Three other Headstarters and I were set a task to travel around London for the day while visiting as many Olympics countries’ houses as we could. We would see what the venues were like and try to establish which country best represented themselves here in London during the Games.
After visiting six countries’ houses from four different continents in seven hours, we feel we have travelled the world. We travelled to Switzerland, France, South Africa, Brazil, Qatar and finally Ireland. Each house had something unique to offer which included their culture, history and sport.
Our group concluded that the French house was the best sports fan experience for the nation. However we felt we were unwelcomed and isolated as Brits and as young journalists as we struggled to interview anyone.
South Africa presented a great display of national art, music and culture. The atmosphere was very quiet but the few people that were there were very proud of their nation. They failed to represent their sporting side though, with very few memorials or presentations displaying sporting values or history.
Brazil had the most spectacular display of culture and strongest sense of national identity, as well as attendance. Many people of a variety of ages indulged in what Casa Brasil had to offer.
We were then very pleasantly and unexpectedly surprised by Qatar’s relaxed and luxurious experience. On arrival we were treated to free drinks at the sports bar while watching live action from the Games. Here, we found out the building cost tens of millions of pounds to rent, renovate and show case to the public for free! Shahan Akkawi, Head of Media, very kindly gave us a private tour educating us on Qatar’s sporting history and the development of their sustainable infrastructure. We also went on the roof garden with the most amazing view of central London’s skyline. There was also a theatre and lots of other interesting stuff going on. This got me very excited for what could happen in Qatar’s 2022 World Cup.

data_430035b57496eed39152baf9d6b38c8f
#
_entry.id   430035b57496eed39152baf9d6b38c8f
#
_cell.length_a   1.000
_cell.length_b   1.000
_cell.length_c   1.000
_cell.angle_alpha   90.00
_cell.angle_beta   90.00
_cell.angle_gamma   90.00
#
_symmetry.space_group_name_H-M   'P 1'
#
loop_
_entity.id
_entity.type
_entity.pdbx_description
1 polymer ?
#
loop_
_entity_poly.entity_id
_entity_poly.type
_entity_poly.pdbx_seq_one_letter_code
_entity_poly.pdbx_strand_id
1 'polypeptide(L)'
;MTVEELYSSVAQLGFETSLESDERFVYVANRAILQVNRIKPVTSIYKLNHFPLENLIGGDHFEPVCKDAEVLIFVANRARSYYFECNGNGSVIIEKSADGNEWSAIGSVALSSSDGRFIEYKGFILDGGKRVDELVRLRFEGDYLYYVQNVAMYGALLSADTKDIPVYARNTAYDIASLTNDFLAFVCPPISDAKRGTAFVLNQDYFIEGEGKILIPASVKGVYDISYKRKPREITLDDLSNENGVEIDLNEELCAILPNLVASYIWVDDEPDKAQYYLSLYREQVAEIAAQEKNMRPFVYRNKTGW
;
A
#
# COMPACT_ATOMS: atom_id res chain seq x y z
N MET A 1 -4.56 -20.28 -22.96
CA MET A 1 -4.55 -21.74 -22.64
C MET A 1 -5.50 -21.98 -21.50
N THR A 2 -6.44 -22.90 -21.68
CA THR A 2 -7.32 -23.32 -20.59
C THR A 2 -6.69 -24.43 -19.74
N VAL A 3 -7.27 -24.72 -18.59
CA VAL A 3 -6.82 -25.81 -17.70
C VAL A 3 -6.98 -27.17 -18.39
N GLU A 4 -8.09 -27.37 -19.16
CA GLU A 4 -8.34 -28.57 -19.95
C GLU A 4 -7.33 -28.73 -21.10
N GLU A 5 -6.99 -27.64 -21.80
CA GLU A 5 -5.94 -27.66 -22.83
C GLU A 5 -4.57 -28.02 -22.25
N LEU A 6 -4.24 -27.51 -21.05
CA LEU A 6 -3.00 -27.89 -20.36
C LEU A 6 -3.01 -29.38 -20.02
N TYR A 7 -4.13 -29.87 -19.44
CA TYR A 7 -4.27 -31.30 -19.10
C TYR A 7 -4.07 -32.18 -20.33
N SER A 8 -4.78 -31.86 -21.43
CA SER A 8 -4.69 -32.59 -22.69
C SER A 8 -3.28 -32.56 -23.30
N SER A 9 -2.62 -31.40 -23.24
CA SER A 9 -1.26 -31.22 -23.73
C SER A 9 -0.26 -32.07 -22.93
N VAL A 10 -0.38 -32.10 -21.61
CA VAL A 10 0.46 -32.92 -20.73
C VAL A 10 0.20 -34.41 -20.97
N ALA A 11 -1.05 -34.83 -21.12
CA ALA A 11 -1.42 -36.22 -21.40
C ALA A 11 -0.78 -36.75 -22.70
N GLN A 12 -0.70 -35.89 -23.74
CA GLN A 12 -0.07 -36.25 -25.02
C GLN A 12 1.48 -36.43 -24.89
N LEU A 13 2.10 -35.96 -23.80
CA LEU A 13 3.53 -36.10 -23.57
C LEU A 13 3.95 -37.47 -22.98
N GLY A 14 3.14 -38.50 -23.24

Some nations avoided the stereotypes, however the Irish lived up to theirs, by setting up base in a pub. The Irish came out in full force to support their own though, and it was a warm and lively atmosphere as you would expect.
We were welcomed by the Swiss stereotypes of chocolate, cheese and an out door climbing wall. From an interview with a Swiss representative, we found out that the Swiss were trying to challenge the stereotype though with out door concerts, the gaming facilities as well as a late night club, all open to the public for free. We concluded that this House was the most fun, friendly and it’s free. They were also so co-operative and gave us a mini tour and let us into the closed bar to their director of house, Manuel Salchli. Here’s the interview: